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End the One-Year Filing Deadline

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Every Friday Immigration Equality’s legal team assembles around the conference table to discuss asylum intakes we’ve conducted that the week.  The primary question we seek to answer is, who among the many people with whom we’ve spoken have strong enough cases to file for asylum and whose cases are too weak to make it worth the risk?

This week we accepted the case for “Peter” (not his real name) a young gay man from Russia who left his country last year after being gay bashed by homophobic skin heads.  If “Peter” had left his country in the fall of 2011 rather than the fall of 2012 and if he delayed in meeting with Immigration Equality simply because he didn’t know asylum based on his sexual orientation was a possibility, we would have declined his case and advised him not to file.  Under U.S. law asylum seekers must file within one year of arriving here, or meet a narrow “changed’ or “extraordinary” circumstance exception.   Regardless of when “Peter” files, he would still have suffered the same harm and still have the same fear of returning to his country, yet, instead of being eligible for permanent safe haven in the U.S., “Peter” would likely be placed in removal proceedings simply for missing the deadline.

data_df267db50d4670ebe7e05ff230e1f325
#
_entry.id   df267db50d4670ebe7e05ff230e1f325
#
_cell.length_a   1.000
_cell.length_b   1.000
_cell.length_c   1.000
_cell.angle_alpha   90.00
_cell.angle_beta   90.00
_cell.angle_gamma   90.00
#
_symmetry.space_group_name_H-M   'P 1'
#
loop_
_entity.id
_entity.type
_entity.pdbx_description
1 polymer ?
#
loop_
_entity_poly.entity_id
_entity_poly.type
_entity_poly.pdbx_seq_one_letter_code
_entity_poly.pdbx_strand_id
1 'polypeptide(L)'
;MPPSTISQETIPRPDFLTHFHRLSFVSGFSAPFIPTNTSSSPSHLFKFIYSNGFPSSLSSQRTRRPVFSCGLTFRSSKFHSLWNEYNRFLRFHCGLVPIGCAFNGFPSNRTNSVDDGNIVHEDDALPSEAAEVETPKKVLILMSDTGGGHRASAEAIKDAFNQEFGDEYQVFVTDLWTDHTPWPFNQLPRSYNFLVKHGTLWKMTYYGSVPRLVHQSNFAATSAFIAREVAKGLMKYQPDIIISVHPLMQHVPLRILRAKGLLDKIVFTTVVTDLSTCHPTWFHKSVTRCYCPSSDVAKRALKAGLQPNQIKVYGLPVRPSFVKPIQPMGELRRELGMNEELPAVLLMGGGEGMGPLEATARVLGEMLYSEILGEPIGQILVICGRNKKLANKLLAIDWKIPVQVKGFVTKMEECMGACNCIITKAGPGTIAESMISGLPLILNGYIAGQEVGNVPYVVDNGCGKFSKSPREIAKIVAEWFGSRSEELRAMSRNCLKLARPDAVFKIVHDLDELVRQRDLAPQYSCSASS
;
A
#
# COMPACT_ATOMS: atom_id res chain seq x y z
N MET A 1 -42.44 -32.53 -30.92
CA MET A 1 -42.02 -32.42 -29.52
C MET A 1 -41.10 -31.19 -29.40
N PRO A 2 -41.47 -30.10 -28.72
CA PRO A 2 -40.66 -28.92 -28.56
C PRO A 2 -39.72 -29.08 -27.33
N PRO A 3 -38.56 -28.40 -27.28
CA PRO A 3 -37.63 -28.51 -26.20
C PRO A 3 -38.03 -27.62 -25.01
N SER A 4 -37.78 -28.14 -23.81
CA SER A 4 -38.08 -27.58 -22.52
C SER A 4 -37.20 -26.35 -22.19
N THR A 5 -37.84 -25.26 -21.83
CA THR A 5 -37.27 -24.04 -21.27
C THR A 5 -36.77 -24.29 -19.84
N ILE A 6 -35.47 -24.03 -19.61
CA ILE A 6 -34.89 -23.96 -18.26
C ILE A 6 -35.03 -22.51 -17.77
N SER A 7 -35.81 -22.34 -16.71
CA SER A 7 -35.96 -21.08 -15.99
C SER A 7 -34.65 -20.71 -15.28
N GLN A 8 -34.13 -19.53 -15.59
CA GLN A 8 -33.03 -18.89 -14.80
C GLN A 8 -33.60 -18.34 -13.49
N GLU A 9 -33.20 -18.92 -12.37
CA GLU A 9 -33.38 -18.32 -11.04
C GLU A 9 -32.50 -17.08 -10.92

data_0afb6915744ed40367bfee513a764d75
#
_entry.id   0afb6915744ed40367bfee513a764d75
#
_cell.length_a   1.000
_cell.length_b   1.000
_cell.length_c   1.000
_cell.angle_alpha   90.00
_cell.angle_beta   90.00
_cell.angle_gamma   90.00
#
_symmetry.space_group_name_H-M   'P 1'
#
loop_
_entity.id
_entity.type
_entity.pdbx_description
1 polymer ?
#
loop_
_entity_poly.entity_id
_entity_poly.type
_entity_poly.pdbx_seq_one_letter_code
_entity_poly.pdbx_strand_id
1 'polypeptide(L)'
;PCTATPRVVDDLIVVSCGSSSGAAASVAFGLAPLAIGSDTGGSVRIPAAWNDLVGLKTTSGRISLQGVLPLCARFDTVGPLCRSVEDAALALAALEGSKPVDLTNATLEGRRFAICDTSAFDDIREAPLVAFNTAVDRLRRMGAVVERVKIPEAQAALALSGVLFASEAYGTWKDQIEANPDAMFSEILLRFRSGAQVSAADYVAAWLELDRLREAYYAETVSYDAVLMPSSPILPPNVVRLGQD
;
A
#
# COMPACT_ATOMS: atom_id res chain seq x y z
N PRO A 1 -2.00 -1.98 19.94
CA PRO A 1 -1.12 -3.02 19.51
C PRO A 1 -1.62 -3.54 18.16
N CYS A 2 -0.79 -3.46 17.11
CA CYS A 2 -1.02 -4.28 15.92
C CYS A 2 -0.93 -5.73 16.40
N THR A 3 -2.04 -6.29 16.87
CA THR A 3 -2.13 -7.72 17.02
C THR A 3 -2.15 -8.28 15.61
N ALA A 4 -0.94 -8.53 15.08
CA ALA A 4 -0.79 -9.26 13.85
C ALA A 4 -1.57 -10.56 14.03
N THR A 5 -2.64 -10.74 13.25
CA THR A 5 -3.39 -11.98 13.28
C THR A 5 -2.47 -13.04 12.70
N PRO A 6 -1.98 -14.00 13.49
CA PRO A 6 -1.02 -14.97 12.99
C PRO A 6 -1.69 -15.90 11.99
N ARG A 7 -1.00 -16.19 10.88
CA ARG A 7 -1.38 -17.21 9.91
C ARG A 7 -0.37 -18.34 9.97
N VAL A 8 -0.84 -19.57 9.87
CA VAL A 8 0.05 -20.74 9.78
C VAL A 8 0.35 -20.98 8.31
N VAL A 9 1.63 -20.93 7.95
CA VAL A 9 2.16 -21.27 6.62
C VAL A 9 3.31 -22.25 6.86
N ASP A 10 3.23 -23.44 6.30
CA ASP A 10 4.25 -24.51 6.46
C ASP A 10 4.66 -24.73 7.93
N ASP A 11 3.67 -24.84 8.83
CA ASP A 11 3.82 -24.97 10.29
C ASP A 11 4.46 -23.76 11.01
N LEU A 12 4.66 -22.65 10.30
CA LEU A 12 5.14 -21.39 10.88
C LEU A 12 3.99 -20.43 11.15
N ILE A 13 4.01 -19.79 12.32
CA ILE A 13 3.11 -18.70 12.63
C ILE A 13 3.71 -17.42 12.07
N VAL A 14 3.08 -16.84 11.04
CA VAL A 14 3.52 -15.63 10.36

Congress imposed this arbitrary deadline when it revised the immigration law in 1996, and Congress can and must remove the deadline.  Yesterday Senator Patrick Leahy (also the lead sponsor of UAFA) and Congresswoman Zoe Lofgren introduced the Refugee Protection Act.  This bill would remove the one year filing deadline for asylum and bring the U.S. into compliance with international standards for protecting those fleeing persecution.  The bill would also reduce reliance on costly immigration detention and make access to counsel more readily available.

Immigration Equality has turned away hundreds of deserving LGBT asylum seekers because of the one year filing deadline.  There are many reasons people do not file for asylum during their first year in the United States, ranging from language barriers, to poverty, to internalized homophobia, to fear of authorities.  Everyone deserves a chance to live a life free from mistreatment and fear.  It is crucial that Comprehensive Immigration Reform include the provisions of the Refugee Protection Act to ensure that the United States remains a beacon of hope and freedom for asylum seekers, including those who are LGBT.

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